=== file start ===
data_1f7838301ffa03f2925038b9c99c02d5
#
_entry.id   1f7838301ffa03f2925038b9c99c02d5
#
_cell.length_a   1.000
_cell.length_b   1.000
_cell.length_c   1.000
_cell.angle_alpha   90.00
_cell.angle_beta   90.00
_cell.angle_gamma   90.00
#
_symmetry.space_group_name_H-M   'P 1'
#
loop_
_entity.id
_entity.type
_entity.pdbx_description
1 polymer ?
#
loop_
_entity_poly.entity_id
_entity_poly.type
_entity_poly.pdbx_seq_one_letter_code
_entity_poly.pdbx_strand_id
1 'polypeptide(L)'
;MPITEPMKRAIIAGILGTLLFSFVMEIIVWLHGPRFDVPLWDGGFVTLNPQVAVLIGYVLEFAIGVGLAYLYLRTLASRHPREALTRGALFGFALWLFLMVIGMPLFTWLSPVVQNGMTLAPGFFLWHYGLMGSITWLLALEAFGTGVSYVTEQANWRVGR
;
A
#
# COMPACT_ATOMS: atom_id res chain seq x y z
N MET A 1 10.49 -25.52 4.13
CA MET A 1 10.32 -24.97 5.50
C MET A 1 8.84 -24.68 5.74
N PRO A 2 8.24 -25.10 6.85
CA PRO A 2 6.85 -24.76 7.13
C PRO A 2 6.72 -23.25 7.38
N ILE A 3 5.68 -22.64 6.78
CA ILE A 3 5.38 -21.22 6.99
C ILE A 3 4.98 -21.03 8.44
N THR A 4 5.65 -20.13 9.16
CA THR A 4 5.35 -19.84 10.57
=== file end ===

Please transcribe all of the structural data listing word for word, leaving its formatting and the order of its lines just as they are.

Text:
data_1f7838301ffa03f2925038b9c99c02d5
#
_entry.id   1f7838301ffa03f2925038b9c99c02d5
#
_cell.length_a   1.000
_cell.length_b   1.000
_cell.length_c   1.000
_cell.angle_alpha   90.00
_cell.angle_beta   90.00
_cell.angle_gamma   90.00
#
_symmetry.space_group_name_H-M   'P 1'
#
loop_
_entity.id
_entity.type
_entity.pdbx_description
1 polymer ?
#
loop_
_entity_poly.entity_id
_entity_poly.type
_entity_poly.pdbx_seq_one_letter_code
_entity_poly.pdbx_strand_id
1 'polypeptide(L)'
;MPITEPMKRAIIAGILGTLLFSFVMEIIVWLHGPRFDVPLWDGGFVTLNPQVAVLIGYVLEFAIGVGLAYLYLRTLASRHPREALTRGALFGFALWLFLMVIGMPLFTWLSPVVQNGMTLAPGFFLWHYGLMGSITWLLALEAFGTGVSYVTEQANWRVGR
;
A
#
# COMPACT_ATOMS: atom_id res chain seq x y z
N MET A 1 10.49 -25.52 4.13
CA MET A 1 10.32 -24.97 5.50
C MET A 1 8.84 -24.68 5.74
N PRO A 2 8.24 -25.10 6.85
CA PRO A 2 6.85 -24.76 7.13
C PRO A 2 6.72 -23.25 7.38
N ILE A 3 5.68 -22.64 6.78
CA ILE A 3 5.38 -21.22 6.99
C ILE A 3 4.98 -21.03 8.44
N THR A 4 5.65 -20.13 9.16
CA THR A 4 5.35 -19.84 10.57